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Students work to come up with an answer to a
question on foreign aid spending during a session
on international affairs at H-F High School.

(Photos by Marilyn Thomas/HF Chronicle)

If you were making international decisions about America’s position in the world, would you increase foreign aid, limit foreign aid or eliminate foreign aid and spend the money at home?

Tough questions like those were debated Wednesday when three international experts came to Homewood-Flossmoor High School to discuss the topic with students in international relations classes.

Students found there are no easy answers for how the United States distributes its $35 billion in international aid between 142 countries. That’s less that 1 percent of the country’s $4 trillion federal budget, but it can make a big difference in trying to build alliances, help the underprivileged and strengthen human rights and new democratic governments.

Teacher Carl Coates said, “I believe our students found the world’s a more complicated place” than they thought at the start of the discussion.

In debating the finer points, students worked in three groups taking specific positions only to have them questioned by British Consul General Stephen Bridges; Michele Wucker, author and former vice president of studies at The Chicago Council on Global Affairs; and Flossmoor resident Ian Solomon, vice president for Global Engagement at the University of Chicago.

Students argued that sharing resources with the rest of the world will be a catalyst for change and increase the U.S. standing in the world. Good idea, Solomon said, but then gave the students a reality check asking how to pay for their share-the-wealth position.

“Your intentions are admirable,” Wucker added, “but why is aid a better solution than opening markets in these countries” so the people can provide for themselves?

Another group said more economic aid should be given to nation states that show a commitment to the United States and have free economies and stable governments.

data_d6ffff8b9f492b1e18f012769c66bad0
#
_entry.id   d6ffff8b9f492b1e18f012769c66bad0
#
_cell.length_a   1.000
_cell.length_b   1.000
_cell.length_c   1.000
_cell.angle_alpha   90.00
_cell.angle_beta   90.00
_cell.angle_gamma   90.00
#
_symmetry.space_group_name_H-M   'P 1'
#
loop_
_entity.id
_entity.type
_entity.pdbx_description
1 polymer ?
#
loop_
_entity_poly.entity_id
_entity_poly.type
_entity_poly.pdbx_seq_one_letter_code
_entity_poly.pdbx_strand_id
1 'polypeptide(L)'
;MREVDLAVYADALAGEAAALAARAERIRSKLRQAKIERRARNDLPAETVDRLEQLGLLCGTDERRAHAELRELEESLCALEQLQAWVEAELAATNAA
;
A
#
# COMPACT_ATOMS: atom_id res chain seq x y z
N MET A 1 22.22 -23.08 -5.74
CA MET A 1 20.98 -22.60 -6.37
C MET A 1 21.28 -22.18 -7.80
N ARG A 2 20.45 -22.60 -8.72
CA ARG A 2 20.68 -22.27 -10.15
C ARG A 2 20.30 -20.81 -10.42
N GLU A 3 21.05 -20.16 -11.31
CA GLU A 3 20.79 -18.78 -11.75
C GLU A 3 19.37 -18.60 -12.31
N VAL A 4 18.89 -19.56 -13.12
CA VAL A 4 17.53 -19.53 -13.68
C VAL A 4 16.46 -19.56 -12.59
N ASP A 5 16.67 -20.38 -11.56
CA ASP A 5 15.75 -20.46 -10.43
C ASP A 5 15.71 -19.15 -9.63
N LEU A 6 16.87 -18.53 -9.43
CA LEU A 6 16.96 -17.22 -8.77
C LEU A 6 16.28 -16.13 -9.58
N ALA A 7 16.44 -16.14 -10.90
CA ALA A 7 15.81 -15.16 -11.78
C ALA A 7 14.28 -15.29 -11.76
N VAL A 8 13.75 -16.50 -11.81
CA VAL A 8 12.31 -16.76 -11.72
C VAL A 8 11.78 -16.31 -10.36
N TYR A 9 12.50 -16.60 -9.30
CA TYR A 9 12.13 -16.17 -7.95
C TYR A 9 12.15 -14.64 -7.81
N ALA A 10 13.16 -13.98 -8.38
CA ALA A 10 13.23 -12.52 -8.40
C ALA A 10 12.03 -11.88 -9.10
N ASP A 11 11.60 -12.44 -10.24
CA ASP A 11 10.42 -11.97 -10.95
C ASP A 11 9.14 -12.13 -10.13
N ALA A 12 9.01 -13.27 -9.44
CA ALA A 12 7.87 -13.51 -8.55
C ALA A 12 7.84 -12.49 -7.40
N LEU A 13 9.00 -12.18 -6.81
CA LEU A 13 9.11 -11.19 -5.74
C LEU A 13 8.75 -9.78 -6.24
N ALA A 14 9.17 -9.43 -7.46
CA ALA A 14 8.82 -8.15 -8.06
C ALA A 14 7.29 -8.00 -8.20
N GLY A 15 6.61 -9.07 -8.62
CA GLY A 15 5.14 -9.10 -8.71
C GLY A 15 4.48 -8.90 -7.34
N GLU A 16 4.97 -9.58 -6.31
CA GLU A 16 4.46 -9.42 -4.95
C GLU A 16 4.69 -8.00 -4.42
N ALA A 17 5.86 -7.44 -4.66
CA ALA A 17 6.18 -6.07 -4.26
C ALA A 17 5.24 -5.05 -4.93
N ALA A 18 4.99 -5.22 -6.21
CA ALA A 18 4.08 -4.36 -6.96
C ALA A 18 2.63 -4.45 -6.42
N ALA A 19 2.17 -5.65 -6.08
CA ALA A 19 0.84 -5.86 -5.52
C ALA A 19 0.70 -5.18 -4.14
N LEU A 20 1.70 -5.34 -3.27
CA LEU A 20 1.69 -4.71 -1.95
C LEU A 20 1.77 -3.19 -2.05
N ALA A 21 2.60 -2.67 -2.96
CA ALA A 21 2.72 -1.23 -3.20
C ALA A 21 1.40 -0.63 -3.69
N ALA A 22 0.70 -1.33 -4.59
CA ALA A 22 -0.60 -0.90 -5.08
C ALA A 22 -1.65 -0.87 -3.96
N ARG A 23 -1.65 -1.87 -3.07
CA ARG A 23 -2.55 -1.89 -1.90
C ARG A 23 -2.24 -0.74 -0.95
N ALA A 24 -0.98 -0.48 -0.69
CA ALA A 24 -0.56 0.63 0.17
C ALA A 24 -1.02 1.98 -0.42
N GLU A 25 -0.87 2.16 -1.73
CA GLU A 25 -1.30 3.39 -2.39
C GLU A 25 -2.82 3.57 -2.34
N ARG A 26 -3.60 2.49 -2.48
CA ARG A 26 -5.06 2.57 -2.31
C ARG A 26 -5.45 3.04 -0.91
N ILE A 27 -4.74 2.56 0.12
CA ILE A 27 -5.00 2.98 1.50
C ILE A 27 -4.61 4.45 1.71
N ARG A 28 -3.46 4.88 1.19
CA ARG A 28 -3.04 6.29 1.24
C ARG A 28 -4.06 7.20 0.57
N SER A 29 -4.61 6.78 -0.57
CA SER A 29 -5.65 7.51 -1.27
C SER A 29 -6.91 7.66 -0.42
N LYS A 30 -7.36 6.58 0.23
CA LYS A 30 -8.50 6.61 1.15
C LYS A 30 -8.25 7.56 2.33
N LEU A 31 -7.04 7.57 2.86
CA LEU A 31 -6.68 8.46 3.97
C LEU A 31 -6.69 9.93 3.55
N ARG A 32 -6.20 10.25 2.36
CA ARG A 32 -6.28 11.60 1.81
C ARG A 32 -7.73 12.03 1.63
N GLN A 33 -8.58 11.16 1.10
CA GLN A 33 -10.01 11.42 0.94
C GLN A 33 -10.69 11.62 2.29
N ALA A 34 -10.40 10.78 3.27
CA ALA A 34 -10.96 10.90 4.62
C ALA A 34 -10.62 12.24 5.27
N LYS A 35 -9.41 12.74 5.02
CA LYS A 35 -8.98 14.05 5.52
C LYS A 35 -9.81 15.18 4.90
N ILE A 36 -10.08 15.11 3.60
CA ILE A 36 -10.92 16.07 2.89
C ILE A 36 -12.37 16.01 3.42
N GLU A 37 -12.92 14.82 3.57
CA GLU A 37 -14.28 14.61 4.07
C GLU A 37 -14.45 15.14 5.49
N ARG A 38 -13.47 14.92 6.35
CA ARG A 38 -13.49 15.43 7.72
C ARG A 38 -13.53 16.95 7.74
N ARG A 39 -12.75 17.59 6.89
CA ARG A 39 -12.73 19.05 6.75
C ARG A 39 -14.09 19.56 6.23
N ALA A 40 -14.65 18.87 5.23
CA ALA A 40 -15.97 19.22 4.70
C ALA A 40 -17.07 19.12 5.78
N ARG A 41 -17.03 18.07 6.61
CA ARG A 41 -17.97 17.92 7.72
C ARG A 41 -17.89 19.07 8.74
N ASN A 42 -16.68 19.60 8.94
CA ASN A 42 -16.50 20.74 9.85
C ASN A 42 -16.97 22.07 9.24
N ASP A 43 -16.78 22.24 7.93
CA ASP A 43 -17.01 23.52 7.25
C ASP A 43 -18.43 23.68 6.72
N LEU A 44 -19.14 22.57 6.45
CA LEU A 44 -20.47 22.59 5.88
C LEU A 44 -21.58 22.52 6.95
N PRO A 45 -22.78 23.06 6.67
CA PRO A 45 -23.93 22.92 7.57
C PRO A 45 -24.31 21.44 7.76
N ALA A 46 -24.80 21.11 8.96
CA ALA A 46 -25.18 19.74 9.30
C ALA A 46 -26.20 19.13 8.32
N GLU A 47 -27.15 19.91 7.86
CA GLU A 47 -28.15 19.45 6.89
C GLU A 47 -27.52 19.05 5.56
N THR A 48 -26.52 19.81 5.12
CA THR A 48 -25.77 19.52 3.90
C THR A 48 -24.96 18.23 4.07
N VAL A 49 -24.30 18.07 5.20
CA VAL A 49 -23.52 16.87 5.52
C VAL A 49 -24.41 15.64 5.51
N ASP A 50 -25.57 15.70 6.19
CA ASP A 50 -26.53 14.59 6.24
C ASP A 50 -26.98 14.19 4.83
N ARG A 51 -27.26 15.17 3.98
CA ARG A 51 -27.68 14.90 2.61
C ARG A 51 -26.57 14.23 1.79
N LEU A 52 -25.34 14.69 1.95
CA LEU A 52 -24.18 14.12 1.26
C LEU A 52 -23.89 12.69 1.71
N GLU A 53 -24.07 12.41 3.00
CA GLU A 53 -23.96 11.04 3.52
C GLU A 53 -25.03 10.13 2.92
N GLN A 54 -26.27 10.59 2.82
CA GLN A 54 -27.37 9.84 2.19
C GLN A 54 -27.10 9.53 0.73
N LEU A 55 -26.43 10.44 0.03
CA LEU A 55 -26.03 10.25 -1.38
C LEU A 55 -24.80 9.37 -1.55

Solomon asked for four or five countries that could be stripped of their aid. When students named several African nations, Solomon said: “So you’re not concerned about ISIS in northern Nigeria?”

At each step in the 75-minute discussion, students found there are no simple down-the-line decisions, but the three guests told the students there are ways to present points and win others over.

Wucker suggested students consider their three major points and always make certain they are made in any response.

Bridges said there are ways to answer: do not directly speak to the question but present your point of view, or give the “yes, but…” answer. Solomon told students not to let others force them off their positions but stick with it if they truly believe it is the right position.

“It was really cool to see that these experienced people have a much different way of thinking than we do. It was an eye opener for us as a class,” said Cheyenne Danner.

“It was phenomenal. I loved it,” said Anthony Davis who plans to major in international relations in college.

Speakers, from left, Stephen Bridges, British consul
general; author Michele Wucker; and Ian Solomon, vice
president of Global Engagement at the University
of Chicago, confer on a point in the foreign aid debate.

 

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